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Charles Proxy

Checking out Charles Web Debugging Proxy while I’m having a bit of a look under of the hood of SSL-Explorer. Snooping on an a SSL session works straight out of the box. Must be using a ‘man-in-the-middle‘ method to sit between me an the SSL website.

Yet, when I access via Charles Proxy I get a warning about the certificate. Viewing the certificate ‘certification path’ shows that the content coming from the proxy has been encrypted with a certificate signed by ‘Charles CA Certificate’.

Left: without the proxy. Right: with Charles Proxy.

I know SSL does protect itself against a man-in-the-middle attack – but I don’t know exactly how this works. There’s an SSL certificate on the server that’s been signed by a ‘certificate authority (CA)’ – and your browser contains public keys of the trusted CAs (IE: Tools -> Options -> Content -> Certificates -> Trusted Root Certification Authorities, Firefox: Tools -> Options -> Advanced -> Security -> View Certificates -> Authorities). How do these pieces fit together to protect against this attack?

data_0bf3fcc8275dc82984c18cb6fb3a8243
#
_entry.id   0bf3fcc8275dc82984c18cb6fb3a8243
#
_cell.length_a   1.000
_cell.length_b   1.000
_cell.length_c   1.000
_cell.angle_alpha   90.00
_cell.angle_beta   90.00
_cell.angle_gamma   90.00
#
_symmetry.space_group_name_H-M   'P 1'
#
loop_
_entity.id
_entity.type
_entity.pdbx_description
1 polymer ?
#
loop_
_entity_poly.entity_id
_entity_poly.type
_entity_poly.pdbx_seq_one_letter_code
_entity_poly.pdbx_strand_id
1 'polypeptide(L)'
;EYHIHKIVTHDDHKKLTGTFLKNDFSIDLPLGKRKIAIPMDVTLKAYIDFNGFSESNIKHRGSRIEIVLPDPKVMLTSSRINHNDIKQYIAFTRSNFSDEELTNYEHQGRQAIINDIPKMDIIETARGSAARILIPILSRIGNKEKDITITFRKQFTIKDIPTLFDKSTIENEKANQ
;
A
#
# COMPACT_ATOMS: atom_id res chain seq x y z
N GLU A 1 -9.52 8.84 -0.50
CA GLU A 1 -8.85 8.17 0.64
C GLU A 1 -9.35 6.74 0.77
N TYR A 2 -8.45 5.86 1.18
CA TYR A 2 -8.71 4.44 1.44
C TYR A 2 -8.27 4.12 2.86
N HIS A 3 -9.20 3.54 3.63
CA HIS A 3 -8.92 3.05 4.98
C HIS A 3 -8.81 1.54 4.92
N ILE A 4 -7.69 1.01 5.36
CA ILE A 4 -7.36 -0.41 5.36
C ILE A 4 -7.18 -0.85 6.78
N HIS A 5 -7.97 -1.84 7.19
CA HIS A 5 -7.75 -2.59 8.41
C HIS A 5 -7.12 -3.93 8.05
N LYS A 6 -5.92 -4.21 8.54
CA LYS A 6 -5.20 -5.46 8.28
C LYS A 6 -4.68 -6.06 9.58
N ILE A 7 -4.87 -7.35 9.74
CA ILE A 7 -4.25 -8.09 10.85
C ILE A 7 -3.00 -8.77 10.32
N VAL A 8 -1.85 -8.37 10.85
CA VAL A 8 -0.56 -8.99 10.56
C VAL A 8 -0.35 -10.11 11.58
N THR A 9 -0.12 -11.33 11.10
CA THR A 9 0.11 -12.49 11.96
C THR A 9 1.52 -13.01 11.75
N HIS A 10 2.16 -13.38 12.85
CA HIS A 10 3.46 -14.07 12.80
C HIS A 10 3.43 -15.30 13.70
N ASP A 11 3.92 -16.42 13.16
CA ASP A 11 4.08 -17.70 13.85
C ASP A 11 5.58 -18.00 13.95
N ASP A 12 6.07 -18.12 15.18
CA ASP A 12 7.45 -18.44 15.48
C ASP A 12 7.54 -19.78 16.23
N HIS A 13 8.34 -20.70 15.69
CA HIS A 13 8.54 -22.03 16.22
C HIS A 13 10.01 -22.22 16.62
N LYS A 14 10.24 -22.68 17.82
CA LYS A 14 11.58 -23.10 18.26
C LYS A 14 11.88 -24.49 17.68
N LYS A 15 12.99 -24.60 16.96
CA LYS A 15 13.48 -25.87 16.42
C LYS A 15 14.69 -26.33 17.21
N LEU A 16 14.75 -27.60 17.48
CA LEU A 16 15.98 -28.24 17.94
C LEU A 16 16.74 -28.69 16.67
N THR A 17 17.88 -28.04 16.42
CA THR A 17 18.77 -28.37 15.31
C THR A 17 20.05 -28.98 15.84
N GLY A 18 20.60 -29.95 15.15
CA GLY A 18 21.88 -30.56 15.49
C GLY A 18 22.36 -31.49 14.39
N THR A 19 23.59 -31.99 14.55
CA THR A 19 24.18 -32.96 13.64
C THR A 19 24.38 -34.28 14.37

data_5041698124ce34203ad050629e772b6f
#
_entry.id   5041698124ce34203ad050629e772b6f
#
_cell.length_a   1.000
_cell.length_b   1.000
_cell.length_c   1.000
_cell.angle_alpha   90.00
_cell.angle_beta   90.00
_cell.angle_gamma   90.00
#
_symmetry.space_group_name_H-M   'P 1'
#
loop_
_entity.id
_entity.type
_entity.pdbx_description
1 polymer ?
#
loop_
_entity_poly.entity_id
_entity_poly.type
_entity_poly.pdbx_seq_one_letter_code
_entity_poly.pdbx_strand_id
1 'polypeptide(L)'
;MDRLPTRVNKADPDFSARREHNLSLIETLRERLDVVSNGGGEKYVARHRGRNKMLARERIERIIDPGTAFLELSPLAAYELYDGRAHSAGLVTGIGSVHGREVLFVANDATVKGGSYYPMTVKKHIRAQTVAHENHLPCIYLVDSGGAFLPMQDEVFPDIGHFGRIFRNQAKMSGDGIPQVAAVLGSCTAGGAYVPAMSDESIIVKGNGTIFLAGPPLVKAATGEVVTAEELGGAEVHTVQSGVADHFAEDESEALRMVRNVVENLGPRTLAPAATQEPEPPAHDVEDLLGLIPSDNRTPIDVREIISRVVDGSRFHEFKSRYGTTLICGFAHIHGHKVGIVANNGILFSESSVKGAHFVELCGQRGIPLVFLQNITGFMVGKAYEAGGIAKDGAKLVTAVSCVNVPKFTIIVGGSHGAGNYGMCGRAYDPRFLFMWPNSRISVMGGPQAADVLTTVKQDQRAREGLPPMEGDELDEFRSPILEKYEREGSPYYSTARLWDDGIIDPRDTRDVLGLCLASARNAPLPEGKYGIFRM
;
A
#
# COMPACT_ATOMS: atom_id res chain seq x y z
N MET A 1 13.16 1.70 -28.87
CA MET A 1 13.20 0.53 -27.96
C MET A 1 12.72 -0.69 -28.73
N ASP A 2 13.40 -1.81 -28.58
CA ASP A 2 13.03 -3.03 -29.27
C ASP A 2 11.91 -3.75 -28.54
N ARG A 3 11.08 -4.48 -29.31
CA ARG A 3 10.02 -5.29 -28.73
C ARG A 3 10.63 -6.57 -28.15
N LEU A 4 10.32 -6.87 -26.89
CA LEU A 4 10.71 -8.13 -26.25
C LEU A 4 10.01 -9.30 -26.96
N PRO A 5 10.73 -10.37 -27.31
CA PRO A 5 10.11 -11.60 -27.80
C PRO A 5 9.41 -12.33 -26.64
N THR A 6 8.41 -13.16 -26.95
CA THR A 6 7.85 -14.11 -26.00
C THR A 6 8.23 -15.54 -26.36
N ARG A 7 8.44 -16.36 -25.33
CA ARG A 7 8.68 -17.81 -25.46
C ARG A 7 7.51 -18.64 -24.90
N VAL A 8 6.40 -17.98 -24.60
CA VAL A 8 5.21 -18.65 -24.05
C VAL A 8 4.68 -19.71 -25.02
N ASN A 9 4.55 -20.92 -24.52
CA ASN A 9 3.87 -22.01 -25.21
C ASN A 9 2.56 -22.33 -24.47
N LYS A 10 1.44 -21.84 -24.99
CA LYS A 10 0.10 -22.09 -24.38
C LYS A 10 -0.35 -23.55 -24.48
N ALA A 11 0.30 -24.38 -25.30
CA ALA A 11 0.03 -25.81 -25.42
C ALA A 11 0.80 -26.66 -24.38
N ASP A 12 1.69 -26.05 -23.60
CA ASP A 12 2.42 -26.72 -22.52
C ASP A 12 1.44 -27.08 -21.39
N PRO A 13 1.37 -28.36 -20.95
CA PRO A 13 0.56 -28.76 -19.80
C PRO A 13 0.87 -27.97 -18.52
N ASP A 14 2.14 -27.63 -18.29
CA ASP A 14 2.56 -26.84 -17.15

More material for a blog post – stay tuned for the update. In the mean time I’ll be translating this:

    SSL 3.0 includes support for ephemerally-keyed
    Diffie-Hellman key-exchange. Since Diffie-Hellman
    is the only public key algorithm known which can
    effciently provide perfect forward secrecy, this is
    an excellent addition to SSL. In a SSL 3.0 Diffie-
    Hellman key-exchange, the server specifes its Diffie-
    Hellman exponent as well as the prime modulus and
    generator. To avoid server-generated trapdoors, the
    client should be careful to check that the modulus
    and generator are from a fixed public list of safe
    values. The well-known man-in-the-middle attack is
    prevented in SSL 3.0 by requiring the server’s Diffie-
    Hellman exponential to be authenticated.

    (Bruce Schneier – Analysis of the SSL 3.0 Protocol)

{ 2 } Comments

  1. Karl von Randow | December 22, 2008 at 7:01 pm | Permalink

    Hi, I’m the author of Charles. I thought I could shed some light on this one!

    SSL protects from the man-in-the-middle attack exactly as you’ve seen it. In order to observe the SSL communication (as Charles does so you can observe it too), Charles has to create a new SSL session with your browser and sign it using its own CA certificate. Unless your CA certificate is trusted by the browser you see a warning as shown, which is how your browser enables you to detect that something is wrong – in this case a man-in-the-middle. Because you’re expecting (hopefully!) the man-in-the-middle you can allow it.

    I hope that helps!

    Kind regards,

  2. Russ | December 22, 2008 at 10:26 pm | Permalink

    Hi Karl, thanks for the detailed comment! I eventually did follow up this ‘question’ post with a look at the inner workings of SSL : SSL + Man-in-the-Middle

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